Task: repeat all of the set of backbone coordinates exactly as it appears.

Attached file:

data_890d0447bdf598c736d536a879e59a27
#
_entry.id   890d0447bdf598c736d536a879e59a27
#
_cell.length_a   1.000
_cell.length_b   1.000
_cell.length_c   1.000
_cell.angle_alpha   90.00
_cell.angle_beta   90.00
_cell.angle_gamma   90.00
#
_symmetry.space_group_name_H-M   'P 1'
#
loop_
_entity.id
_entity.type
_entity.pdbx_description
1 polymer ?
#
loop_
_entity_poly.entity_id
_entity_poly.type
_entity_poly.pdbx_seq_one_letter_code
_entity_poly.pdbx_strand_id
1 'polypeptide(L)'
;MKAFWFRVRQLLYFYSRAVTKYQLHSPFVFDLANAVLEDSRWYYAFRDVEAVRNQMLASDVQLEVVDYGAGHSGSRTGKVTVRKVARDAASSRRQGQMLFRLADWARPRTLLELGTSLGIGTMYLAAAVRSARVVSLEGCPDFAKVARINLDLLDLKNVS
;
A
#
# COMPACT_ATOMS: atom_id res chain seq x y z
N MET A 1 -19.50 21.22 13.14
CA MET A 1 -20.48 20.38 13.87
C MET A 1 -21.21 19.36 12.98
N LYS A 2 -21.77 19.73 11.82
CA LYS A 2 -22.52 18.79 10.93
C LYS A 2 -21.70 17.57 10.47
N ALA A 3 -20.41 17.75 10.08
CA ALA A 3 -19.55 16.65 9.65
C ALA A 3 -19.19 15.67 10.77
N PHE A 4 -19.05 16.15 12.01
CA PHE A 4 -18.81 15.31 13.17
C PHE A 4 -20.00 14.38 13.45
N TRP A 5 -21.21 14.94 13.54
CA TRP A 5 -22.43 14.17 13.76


data_890d0447bdf598c736d536a879e59a27
#
_entry.id   890d0447bdf598c736d536a879e59a27
#
_cell.length_a   1.000
_cell.length_b   1.000
_cell.length_c   1.000
_cell.angle_alpha   90.00
_cell.angle_beta   90.00
_cell.angle_gamma   90.00
#
_symmetry.space_group_name_H-M   'P 1'
#
loop_
_entity.id
_entity.type
_entity.pdbx_description
1 polymer ?
#
loop_
_entity_poly.entity_id
_entity_poly.type
_entity_poly.pdbx_seq_one_letter_code
_entity_poly.pdbx_strand_id
1 'polypeptide(L)'
;MKAFWFRVRQLLYFYSRAVTKYQLHSPFVFDLANAVLEDSRWYYAFRDVEAVRNQMLASDVQLEVVDYGAGHSGSRTGKVTVRKVARDAASSRRQGQMLFRLADWARPRTLLELGTSLGIGTMYLAAAVRSARVVSLEGCPDFAKVARINLDLLDLKNVS
;
A
#
# COMPACT_ATOMS: atom_id res chain seq x y z
N MET A 1 -19.50 21.22 13.14
CA MET A 1 -20.48 20.38 13.87
C MET A 1 -21.21 19.36 12.98
N LYS A 2 -21.77 19.73 11.82
CA LYS A 2 -22.52 18.79 10.93
C LYS A 2 -21.70 17.57 10.47
N ALA A 3 -20.41 17.75 10.08
CA ALA A 3 -19.55 16.65 9.65
C ALA A 3 -19.19 15.67 10.77
N PHE A 4 -19.05 16.15 12.01
CA PHE A 4 -18.81 15.31 13.17
C PHE A 4 -20.00 14.38 13.45
N TRP A 5 -21.21 14.94 13.54
CA TRP A 5 -22.43 14.17 13.76